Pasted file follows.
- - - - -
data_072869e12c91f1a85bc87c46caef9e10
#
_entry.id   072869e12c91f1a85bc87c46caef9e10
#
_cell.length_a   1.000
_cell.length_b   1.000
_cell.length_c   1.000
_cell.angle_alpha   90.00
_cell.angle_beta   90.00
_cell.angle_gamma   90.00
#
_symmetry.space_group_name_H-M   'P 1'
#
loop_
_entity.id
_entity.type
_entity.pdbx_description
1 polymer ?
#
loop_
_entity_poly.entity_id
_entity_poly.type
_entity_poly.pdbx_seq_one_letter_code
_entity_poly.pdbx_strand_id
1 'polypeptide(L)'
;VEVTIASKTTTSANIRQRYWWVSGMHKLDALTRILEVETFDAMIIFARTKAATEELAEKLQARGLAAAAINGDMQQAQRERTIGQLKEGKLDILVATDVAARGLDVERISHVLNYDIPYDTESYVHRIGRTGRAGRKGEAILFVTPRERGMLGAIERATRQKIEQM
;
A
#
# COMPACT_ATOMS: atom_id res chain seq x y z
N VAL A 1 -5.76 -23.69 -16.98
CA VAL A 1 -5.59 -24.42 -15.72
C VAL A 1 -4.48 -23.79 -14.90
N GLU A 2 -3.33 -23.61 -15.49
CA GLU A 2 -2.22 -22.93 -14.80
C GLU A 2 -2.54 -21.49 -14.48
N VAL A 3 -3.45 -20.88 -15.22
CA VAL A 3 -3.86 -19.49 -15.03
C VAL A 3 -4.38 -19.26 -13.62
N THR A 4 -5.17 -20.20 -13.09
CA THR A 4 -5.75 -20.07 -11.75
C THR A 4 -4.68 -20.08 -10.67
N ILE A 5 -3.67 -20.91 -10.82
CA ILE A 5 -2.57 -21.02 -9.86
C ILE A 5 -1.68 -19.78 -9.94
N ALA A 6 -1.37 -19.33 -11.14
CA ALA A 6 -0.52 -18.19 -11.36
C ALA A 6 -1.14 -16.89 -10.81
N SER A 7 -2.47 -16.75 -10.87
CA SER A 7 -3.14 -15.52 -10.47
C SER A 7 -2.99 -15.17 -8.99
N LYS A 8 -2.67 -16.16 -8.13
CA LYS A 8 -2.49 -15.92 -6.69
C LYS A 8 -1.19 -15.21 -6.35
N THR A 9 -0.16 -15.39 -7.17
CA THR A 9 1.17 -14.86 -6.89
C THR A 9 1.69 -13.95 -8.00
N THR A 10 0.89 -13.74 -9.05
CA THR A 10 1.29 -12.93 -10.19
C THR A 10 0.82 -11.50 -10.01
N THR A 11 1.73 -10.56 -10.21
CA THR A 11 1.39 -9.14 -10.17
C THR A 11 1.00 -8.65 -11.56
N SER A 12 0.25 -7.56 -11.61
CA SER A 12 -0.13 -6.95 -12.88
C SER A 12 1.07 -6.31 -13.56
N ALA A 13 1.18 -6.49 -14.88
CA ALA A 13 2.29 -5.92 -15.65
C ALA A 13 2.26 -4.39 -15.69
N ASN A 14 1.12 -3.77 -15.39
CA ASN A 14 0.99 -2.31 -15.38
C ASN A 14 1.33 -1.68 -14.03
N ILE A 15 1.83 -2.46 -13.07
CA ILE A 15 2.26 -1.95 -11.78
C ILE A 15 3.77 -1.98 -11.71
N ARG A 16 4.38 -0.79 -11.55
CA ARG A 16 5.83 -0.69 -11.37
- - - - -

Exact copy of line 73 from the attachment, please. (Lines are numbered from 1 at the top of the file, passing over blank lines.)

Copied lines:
N ILE A 15 1.83 -2.46 -13.07